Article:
Captain Beefheart, the only true dadaist in rock, has been victimized repeatedly by public incomprehension and critical authoritarianism. The tendency has been to chide C. B. and his Band as a potentially acceptable blues band who were misled onto the paths of greedy trendy commercialism. What the critics failed to see was that this was a band with a vision, that their music, difficult raucous and rough as it is, proceeded from a unique and original consciousness.
This became dramatically apparent with their last album. Since their music derived as much from the new free jazz and African chant rhythms as from Delta blues, the songs tended to be rattly and wayward, clattering along on wierdly jabbering high-pitched guitars and sprung rhythms. But the total conception and its execution was more in the nature of a tribal Pharoh Sanders Archie Shepp fire-exorcism than the ranting noise of the Blue Cheer strain of groups.
Thus it’s very gratifying to say that Captain Beefheart’s new album is a total success, a brilliant, stunning enlargement and clarification of his art. Which is not to say that it’s in any sense slick, “artistic,” or easy. This is one of the few bands whose sound has actually gotten rawer as they’ve maturedâ€”a brilliant and refreshing strategy. Again the rhythms and melodic textures jump all over the place (in the same way that Cecil Taylor’s do), Beefheart singing like a lonesome werewolf screaming and growling in the night. The songs clatter aboutâ€”given a superficial listening, they seem boring and repetitious. It’s perhaps the addition of saxophones (all played by the five men in the band) that first suggests what’s really happening here and always has been happening in this group’s music.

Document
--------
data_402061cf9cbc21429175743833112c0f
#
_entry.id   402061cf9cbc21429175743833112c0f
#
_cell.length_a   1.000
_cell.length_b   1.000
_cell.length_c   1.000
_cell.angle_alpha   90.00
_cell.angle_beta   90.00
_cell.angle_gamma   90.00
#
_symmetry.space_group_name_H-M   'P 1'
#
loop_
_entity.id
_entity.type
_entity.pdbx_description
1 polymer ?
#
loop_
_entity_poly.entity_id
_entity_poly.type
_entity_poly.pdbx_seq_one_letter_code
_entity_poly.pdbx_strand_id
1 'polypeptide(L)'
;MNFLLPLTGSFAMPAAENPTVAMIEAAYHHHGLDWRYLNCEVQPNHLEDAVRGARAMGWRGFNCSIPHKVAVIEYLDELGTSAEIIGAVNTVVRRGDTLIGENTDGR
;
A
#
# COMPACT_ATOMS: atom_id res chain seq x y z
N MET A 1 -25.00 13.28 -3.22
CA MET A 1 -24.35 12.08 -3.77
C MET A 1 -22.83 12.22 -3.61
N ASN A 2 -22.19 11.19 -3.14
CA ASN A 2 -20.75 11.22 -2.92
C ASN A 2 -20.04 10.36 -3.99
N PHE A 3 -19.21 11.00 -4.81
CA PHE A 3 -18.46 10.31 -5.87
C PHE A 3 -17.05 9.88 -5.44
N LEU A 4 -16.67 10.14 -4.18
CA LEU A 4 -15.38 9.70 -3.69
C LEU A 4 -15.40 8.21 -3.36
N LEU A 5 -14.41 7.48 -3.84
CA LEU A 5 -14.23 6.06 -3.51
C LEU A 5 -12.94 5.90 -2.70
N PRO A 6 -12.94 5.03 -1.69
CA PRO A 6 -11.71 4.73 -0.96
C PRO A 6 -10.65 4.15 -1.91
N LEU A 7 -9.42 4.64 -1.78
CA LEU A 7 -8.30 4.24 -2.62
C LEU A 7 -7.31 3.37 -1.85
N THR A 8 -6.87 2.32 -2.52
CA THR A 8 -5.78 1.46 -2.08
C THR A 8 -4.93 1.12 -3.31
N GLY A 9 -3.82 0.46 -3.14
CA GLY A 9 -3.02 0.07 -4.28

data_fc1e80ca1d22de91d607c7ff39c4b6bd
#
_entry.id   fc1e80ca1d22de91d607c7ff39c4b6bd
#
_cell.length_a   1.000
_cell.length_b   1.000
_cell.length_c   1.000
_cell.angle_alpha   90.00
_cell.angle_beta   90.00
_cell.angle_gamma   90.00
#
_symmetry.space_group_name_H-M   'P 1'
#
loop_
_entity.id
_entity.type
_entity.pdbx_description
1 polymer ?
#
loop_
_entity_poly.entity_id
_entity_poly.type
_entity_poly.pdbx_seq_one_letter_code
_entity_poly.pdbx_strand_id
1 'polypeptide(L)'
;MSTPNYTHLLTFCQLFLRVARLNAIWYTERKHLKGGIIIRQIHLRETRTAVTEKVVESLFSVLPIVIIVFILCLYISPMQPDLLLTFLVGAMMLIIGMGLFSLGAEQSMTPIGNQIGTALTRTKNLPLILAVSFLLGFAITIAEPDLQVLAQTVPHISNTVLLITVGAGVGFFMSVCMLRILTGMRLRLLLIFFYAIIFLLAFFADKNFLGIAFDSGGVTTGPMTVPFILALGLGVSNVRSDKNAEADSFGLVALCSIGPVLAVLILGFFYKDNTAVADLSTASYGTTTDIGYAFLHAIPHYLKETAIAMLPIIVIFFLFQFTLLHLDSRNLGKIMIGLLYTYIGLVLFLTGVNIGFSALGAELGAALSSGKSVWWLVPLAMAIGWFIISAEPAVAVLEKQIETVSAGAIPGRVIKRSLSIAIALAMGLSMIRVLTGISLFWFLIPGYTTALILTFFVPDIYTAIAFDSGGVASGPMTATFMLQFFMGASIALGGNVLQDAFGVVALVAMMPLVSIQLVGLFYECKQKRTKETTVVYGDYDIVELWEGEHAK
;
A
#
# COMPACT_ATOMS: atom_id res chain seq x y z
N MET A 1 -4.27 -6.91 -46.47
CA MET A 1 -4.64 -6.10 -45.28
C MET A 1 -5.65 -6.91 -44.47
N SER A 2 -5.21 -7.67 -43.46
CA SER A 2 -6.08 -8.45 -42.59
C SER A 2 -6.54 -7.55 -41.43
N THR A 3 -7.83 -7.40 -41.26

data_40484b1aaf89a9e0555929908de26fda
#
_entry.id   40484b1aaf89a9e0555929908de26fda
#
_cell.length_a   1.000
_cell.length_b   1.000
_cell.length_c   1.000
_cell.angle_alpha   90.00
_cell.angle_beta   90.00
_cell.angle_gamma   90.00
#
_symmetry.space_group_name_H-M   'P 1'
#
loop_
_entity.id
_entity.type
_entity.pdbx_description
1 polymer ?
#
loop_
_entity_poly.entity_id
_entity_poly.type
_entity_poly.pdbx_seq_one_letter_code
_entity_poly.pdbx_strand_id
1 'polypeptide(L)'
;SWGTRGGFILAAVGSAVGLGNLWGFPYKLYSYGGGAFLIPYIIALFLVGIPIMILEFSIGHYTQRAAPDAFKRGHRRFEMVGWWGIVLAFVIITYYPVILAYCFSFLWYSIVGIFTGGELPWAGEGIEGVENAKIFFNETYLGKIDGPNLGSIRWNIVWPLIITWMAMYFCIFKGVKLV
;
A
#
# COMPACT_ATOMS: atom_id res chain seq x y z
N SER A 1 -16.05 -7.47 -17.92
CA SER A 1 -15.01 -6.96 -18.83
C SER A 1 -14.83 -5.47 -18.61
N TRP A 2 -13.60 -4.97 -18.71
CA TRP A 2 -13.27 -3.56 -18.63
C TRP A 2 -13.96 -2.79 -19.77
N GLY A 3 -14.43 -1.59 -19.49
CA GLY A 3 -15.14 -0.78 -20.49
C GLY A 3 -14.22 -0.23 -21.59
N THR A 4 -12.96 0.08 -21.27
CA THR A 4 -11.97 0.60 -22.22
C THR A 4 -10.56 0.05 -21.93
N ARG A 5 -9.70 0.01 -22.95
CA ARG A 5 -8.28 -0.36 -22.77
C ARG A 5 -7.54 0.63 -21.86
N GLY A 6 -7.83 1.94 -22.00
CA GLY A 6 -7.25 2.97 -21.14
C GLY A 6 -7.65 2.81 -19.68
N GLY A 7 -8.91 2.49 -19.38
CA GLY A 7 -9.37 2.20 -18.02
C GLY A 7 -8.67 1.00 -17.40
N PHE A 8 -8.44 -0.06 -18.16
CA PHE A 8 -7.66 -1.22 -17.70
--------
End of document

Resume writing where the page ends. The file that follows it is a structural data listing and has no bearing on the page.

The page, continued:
On “Hair Pie: Bake One,” for instance, the who group gets into a raucous wrangling horn dialog that reveals a strong Albert Ayler influence. The music truly meshes, flows, and excites in a way that almost none of the selfconscious, carefully crafted jazz-rock bullshit of the past year has done. And the reason for this is that while many other groups have picked up on the trappings of the new jazz. Cap and the Magic Band are into its essence, the white-hot stream of un-“cultured” energy, getting there with a minimum of strain to boot. This is the key to their whole instrumental approach, from the drummer’s whirling poly- and even a-rhythmic patterns (compare them to Sonny Murray’s on Ayler’s Spiritual Unity or Ed Blackwell’s on Don Cherry’s Symphony for Improvisers), to the explosive, diffuse guitar lines, which (like Lou Reed’s for the Velvet Underground or Gary Peacock’s bass playing on Spiritual Unity) stretch, tear, and distend the electric guitar’s usual vocabulary with the aim of extending that vocabulary past its present strictly patterned limitationsâ€”limitations that are as tyrannically stultifying for the rock musician today as Charlie Parker’s influence was for the jazzmen of the late Fifties.
I mustn’t forget the lyrics. You certainly won’t; the album on a purely verbal level is an explosion of maniacal free-association incantations, eschewing (with the authentic taste that assassignates standards of Taste) solemn “poetic” pretensions and mundane, obvious monosyllabic mindlessness. Where, for instance, have you heard lyrics like these: “Tits tits the blimp the blimp/The mother ship the mother ship/The brothers hid under the hood/From the olimp the blimp … all the people stir/’n’ the girls’ knees tremble/’n’ run ‘n’ wave their hands/’n’ run their hands over the blimp the blimp …”
The double record set costs as much as two regular albums, but unlike most of these superlong superexpensive items it’s really sustained, and worth the money, which is perhaps not so much to pay for 27 songs and what may well be the most unusual and challenging musical experience you’ll have this year.